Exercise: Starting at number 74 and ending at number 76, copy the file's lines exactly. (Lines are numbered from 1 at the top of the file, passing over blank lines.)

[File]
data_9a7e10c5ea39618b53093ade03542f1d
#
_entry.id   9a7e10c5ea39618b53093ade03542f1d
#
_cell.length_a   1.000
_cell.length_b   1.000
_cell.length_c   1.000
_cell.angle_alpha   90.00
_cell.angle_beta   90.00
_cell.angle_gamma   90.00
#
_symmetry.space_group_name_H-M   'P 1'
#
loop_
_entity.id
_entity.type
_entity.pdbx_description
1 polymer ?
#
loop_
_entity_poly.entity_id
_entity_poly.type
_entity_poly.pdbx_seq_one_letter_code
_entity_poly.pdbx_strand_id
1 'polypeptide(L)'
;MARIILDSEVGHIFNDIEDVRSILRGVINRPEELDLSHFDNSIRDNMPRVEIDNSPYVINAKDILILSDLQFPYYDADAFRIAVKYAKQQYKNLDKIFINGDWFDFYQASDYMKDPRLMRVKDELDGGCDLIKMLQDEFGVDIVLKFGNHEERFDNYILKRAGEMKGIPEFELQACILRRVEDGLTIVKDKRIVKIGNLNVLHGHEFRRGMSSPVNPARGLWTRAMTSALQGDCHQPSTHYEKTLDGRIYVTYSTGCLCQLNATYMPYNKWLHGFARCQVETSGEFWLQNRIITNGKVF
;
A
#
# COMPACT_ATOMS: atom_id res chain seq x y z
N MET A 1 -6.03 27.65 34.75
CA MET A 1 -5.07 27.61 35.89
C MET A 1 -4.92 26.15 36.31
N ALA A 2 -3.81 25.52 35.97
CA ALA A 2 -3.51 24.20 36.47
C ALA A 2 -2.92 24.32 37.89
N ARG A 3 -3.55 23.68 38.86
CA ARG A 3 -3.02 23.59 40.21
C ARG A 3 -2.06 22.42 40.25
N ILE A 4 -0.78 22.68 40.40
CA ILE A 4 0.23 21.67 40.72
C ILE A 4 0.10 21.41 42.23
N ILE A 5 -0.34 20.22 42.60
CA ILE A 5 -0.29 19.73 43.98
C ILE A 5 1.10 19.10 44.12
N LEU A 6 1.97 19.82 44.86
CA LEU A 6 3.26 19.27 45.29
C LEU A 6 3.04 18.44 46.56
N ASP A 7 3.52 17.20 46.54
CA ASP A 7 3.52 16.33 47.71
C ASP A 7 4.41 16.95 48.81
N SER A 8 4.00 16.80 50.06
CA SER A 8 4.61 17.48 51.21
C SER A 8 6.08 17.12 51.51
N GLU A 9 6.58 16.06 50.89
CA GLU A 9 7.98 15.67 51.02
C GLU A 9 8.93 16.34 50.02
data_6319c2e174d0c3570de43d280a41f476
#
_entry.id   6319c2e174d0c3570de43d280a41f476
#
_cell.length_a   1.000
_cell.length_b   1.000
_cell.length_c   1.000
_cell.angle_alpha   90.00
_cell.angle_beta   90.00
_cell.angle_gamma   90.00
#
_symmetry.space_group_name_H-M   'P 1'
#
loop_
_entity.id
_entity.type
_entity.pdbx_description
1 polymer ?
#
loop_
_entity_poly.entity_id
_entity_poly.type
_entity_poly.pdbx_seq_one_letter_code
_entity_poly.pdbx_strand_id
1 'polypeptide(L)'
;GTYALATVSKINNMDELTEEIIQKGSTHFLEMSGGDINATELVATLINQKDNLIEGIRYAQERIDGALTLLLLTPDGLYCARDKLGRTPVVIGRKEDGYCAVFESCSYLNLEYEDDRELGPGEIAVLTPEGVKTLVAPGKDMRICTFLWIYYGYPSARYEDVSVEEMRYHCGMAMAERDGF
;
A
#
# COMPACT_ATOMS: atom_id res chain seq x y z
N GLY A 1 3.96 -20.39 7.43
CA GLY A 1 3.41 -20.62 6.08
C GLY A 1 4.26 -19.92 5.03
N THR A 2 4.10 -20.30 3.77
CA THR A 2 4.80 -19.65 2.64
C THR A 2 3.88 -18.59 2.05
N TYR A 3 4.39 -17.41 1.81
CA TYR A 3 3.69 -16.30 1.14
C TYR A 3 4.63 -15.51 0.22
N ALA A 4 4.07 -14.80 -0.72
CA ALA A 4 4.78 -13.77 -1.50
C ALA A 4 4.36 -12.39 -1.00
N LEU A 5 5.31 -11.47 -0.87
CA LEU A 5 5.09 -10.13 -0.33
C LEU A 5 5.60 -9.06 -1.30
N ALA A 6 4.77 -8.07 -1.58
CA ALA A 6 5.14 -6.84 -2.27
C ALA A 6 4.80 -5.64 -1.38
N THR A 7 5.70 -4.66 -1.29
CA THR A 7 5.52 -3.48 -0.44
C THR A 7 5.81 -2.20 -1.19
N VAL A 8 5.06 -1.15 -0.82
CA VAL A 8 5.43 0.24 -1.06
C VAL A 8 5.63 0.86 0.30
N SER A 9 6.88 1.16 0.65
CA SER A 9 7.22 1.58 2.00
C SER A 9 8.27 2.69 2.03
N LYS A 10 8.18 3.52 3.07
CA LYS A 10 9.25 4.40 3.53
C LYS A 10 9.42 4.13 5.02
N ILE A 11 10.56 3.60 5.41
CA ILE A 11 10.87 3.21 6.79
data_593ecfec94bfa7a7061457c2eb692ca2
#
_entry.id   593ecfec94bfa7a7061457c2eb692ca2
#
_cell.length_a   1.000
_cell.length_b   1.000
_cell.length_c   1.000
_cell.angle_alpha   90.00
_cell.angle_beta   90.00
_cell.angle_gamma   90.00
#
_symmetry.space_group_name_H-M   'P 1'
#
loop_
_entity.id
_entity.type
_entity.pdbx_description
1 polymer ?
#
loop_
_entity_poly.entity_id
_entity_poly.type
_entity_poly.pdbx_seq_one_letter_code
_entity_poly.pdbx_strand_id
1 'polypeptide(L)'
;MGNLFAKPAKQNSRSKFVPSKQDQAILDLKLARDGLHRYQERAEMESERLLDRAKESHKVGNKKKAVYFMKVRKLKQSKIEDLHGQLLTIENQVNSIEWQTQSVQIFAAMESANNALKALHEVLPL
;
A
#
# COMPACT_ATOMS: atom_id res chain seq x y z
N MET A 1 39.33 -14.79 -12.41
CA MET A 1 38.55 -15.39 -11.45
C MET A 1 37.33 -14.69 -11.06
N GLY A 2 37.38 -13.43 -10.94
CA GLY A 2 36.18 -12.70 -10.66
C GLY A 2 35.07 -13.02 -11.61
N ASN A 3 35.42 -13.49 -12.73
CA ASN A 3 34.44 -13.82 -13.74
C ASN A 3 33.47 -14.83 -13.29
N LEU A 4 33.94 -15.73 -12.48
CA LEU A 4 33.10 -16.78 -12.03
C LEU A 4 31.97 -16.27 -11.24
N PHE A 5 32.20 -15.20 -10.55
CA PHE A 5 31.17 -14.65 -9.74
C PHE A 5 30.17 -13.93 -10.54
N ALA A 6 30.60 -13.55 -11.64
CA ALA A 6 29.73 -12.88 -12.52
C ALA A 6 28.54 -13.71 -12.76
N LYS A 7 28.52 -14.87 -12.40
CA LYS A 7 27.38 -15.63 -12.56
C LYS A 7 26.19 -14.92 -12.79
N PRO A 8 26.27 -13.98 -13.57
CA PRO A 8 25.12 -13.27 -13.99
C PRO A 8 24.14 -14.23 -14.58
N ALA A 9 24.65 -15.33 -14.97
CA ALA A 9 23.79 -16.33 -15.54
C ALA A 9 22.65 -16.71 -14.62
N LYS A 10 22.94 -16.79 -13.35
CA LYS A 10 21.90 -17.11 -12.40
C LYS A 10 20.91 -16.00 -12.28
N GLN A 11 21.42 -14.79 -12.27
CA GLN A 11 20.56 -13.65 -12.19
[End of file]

_entity.pdbx_description
1 polymer ?
#